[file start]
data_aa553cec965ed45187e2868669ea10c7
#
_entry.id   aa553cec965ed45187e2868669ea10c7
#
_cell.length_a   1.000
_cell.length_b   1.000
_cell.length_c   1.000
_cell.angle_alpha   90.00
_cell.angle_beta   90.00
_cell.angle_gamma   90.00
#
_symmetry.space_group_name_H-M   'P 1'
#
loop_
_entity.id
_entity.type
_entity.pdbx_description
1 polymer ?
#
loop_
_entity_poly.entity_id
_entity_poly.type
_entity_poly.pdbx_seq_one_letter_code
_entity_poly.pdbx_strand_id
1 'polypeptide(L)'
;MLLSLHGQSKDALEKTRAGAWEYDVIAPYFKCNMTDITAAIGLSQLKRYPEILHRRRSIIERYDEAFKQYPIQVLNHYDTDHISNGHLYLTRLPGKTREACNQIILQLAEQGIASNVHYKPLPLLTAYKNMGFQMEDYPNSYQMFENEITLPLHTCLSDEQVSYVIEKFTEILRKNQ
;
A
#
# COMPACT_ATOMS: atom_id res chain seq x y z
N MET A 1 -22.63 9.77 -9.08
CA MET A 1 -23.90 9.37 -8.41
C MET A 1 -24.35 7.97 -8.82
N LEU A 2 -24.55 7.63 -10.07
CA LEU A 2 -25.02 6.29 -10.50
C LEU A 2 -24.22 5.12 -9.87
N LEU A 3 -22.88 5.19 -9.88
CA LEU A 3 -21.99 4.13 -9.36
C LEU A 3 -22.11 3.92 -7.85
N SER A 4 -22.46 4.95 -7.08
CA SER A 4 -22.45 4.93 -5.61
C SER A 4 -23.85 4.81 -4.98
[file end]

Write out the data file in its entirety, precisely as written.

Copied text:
data_aa553cec965ed45187e2868669ea10c7
#
_entry.id   aa553cec965ed45187e2868669ea10c7
#
_cell.length_a   1.000
_cell.length_b   1.000
_cell.length_c   1.000
_cell.angle_alpha   90.00
_cell.angle_beta   90.00
_cell.angle_gamma   90.00
#
_symmetry.space_group_name_H-M   'P 1'
#
loop_
_entity.id
_entity.type
_entity.pdbx_description
1 polymer ?
#
loop_
_entity_poly.entity_id
_entity_poly.type
_entity_poly.pdbx_seq_one_letter_code
_entity_poly.pdbx_strand_id
1 'polypeptide(L)'
;MLLSLHGQSKDALEKTRAGAWEYDVIAPYFKCNMTDITAAIGLSQLKRYPEILHRRRSIIERYDEAFKQYPIQVLNHYDTDHISNGHLYLTRLPGKTREACNQIILQLAEQGIASNVHYKPLPLLTAYKNMGFQMEDYPNSYQMFENEITLPLHTCLSDEQVSYVIEKFTEILRKNQ
;
A
#
# COMPACT_ATOMS: atom_id res chain seq x y z
N MET A 1 -22.63 9.77 -9.08
CA MET A 1 -23.90 9.37 -8.41
C MET A 1 -24.35 7.97 -8.82
N LEU A 2 -24.55 7.63 -10.07
CA LEU A 2 -25.02 6.29 -10.50
C LEU A 2 -24.22 5.12 -9.87
N LEU A 3 -22.88 5.19 -9.88
CA LEU A 3 -21.99 4.13 -9.36
C LEU A 3 -22.11 3.92 -7.85
N SER A 4 -22.46 4.95 -7.08
CA SER A 4 -22.45 4.93 -5.61
C SER A 4 -23.85 4.81 -4.98